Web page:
In the Westside system, 2 days per week are dedicated to the maximum effort method, one for the squat/deadlift and another for the bench. To properly utilize this type of training you must work up to a 1 rep max for your first exercise of the day. This will be a compound movement and will be some sort of squat, deadlift or good morning for the Maximum Effort lower body day and some type of bench or overhead press for the Maximum Effort upper body day. It is important to not that this must be a true 1RM. Ideally, this will result in a new PR for the variation used but that is not always possible. The important thing to understand is that you should work up to the maximum amount of weight you are capable of lifting on this particular day. Of equal importance is understanding that this is a training max and not a competition max. Zatsiorsky goes into great detail about this in his book. A training max will lack the extreme psychological aggression and associated adrenalin surge that occurs during a contest lift. It is ok to get psyched for a training lift but you should not be going into “the void” as Dave Tate calls it and having training partners psych you up, slap you around, talk shit in your face, stick an ammonia cap up each nostril, etc. like you might at a contest. Doing this during training will simply burn you out and you will go backwards quickly.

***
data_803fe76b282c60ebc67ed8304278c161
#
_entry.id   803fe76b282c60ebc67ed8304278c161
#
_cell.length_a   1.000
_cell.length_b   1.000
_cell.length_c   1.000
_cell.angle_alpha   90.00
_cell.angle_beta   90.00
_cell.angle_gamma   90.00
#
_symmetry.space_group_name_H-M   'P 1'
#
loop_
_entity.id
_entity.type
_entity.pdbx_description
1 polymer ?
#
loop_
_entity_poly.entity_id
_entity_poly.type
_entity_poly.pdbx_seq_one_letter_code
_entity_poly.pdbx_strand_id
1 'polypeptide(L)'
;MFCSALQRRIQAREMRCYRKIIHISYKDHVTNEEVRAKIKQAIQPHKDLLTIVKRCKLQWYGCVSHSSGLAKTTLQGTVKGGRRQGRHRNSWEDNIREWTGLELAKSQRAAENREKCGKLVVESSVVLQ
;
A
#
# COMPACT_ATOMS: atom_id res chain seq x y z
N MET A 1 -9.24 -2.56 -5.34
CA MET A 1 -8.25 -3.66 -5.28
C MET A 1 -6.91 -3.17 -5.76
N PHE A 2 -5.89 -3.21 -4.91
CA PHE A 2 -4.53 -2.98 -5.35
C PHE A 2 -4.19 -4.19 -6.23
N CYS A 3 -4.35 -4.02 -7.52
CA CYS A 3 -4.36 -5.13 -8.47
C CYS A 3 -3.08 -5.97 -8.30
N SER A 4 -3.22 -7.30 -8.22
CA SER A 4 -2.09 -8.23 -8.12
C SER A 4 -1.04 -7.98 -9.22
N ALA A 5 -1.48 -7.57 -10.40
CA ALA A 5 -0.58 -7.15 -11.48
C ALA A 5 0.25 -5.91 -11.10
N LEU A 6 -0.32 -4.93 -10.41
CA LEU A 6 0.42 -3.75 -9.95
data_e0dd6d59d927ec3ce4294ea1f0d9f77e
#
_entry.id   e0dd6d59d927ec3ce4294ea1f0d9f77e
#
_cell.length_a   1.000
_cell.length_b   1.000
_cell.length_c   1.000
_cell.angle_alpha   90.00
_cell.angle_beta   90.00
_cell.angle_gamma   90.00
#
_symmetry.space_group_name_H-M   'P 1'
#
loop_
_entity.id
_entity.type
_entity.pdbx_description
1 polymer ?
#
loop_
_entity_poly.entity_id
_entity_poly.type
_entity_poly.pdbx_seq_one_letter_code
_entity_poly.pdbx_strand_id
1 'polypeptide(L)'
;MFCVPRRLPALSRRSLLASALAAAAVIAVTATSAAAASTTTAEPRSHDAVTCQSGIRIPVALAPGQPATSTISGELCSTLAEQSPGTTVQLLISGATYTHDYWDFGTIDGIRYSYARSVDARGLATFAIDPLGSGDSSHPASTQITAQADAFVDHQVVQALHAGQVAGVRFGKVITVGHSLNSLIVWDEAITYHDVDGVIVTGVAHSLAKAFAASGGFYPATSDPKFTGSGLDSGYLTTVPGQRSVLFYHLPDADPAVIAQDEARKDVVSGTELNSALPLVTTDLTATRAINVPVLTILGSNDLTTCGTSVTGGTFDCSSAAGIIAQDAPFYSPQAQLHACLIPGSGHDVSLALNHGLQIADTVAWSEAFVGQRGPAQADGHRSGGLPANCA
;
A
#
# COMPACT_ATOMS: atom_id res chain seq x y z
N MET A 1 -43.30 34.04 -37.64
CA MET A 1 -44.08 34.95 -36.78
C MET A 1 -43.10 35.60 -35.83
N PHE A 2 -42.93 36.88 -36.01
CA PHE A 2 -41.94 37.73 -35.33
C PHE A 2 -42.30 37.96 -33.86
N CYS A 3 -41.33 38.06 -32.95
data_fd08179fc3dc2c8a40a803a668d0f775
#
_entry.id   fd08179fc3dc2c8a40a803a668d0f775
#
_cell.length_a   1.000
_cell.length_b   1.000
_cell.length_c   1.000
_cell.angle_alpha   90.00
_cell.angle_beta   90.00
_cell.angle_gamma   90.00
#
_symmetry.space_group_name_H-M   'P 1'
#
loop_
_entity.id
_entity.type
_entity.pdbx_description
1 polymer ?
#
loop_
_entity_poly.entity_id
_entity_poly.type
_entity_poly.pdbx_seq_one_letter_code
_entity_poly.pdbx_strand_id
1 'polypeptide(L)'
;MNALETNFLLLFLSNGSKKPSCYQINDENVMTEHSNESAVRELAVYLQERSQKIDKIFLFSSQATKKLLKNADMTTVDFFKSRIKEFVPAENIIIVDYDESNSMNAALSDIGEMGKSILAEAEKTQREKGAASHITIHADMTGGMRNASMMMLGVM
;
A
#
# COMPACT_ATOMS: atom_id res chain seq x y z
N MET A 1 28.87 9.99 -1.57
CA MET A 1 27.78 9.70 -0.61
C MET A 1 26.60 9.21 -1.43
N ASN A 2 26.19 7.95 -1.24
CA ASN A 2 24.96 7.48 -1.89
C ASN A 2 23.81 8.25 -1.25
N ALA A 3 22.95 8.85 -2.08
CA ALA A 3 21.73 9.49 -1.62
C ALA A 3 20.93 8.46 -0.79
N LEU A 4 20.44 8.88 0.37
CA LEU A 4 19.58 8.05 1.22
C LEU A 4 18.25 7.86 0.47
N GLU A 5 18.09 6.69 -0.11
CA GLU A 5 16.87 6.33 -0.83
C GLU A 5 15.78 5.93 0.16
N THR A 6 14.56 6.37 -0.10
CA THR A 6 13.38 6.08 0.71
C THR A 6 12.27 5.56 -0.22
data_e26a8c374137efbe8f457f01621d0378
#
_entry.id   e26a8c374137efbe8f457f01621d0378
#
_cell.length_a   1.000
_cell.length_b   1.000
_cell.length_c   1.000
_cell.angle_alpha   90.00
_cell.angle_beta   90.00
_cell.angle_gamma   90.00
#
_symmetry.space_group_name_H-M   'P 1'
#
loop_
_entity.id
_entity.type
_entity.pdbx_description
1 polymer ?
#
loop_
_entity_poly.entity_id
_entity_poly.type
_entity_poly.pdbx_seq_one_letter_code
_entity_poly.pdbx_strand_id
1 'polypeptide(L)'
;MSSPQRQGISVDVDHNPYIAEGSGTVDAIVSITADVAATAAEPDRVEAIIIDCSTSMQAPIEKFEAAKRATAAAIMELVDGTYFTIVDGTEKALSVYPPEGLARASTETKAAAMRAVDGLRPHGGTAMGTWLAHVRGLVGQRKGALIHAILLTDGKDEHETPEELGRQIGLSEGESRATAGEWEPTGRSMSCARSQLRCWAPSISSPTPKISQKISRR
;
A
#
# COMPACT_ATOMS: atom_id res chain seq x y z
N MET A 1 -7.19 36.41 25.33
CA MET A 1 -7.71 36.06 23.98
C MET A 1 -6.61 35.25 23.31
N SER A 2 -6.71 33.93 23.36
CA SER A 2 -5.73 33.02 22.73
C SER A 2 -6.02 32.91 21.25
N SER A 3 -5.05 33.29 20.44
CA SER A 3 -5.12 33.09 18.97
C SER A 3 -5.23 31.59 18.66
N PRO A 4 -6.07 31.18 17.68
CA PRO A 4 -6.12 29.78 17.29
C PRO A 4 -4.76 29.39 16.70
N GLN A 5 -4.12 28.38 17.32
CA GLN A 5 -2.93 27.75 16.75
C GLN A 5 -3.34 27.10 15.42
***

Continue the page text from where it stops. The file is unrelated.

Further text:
To properly utilize the Maximum Effort method, you need to perform 2-4 singles with weights at 90% and above of your 1RM for the particular exercise you are using on that day. Think back to Prilepin’s chart in the previous post. Here is the data for weights at 90% and above:

Percentage of 1RM
Reps per Set
Optimal
Total Range
90+​
1-2​
4​
10​